Hellenistic period


The late 4th century BC saw the erection of the Philippeion. Around 300 BC the largest building on the site, the Leonidaion, was constructed to house important visitors. Due to the increasing importance of the games, further athletic buildings were constructed including the Palaestra (3rd century BC), Gymnasion (2nd century BC) and bath houses (c.300 BC). Finally, in 200 BC, a vaulted archway was erected linking the entrance of the stadium to the sanctuary.[5] The Philippeion in the Altis of Olympia was an Ionic circular memorial of ivory and gold, which contained statues of Philip's family, Alexander the Great, Olympias, Amyntas III and Eurydice I. It was made by the Athenian sculptor Leochares in celebration of Philip's victory at the battle of Chaeronea (338 BC). It was the only structure inside the Altis dedicated to a human. The palaestra (?) was the ancient Greek wrestling school. The events that did not require a lot of space, such as boxing and wrestling, were practised there. The palaestra functioned both independently and as a part of public gymnasia; a palaestra could exist without a gymnasium, but no gymnasium could exist without a palaestra. [edit]Architecture of the palaestra The architecture of the palaestra, although allowing for some variation, followed a distinct, standard plan. The palaestra essentially consisted of a rectangular court surrounded by colonnades with adjoining rooms. These rooms might house a variety of fu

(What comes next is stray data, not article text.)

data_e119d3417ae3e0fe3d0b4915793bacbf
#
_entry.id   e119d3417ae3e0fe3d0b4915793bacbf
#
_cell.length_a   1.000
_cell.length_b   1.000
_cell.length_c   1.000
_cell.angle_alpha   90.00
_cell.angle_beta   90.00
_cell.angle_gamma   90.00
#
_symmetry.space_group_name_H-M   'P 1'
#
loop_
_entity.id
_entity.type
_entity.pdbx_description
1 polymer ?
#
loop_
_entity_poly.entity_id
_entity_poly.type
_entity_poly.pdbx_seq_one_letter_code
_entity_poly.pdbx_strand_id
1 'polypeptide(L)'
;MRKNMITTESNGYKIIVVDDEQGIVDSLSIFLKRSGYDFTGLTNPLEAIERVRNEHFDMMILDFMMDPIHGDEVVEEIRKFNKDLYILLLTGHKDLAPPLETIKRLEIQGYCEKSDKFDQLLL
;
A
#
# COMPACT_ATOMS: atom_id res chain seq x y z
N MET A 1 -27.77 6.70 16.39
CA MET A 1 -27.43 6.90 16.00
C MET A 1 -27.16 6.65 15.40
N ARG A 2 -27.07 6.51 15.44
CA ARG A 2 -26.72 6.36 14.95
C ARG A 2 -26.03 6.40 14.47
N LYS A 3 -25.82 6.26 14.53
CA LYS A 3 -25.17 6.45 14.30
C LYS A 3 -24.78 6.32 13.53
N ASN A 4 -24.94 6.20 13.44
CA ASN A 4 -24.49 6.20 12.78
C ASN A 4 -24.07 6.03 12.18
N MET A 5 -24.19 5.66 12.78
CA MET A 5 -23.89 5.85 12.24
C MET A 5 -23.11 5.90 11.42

ctions: bathing, ball playing, undressing and storage of clothes, seating for socializing, observation, or instruction, and storage of oil, dust or athletic equipment. Vitruvius, through his text On Architecture, is an important ancient source about this building type and provides many details about what he calls “palaestra, Greek-style”. Although the specifics of his descriptions do not always correspond to the architectural evidence, probably because he was writing around 27 BC , his account provides insight into the general design and uses of this type of space. As Vitruvius describes, the palaestra was square or rectangular in shape with colonnades along all four sides creating porticoes. The portico on the northern side of the palaestra was of double depth to protect against the weather. Big halls (exedrae) were built along the single depth sides of the palaestra with seats for those enjoying intellectual pursuits, and the double depth side was divided into an area for youth activities (ephebeum), a punching bag area (coryceum), a room for applying powders (conisterium), a room for cold bathing, and an oil storeroom (elaeothesium). Good examples of this building type come from two major Greek sites: Olympia and Delphi. During the Roman Imperial period the palaestra was often combined with, or joined to, a bath. When the Arabs and the Turkish adopted the tradition of the Roman baths, they did not continue the tradition of the attached palaestra.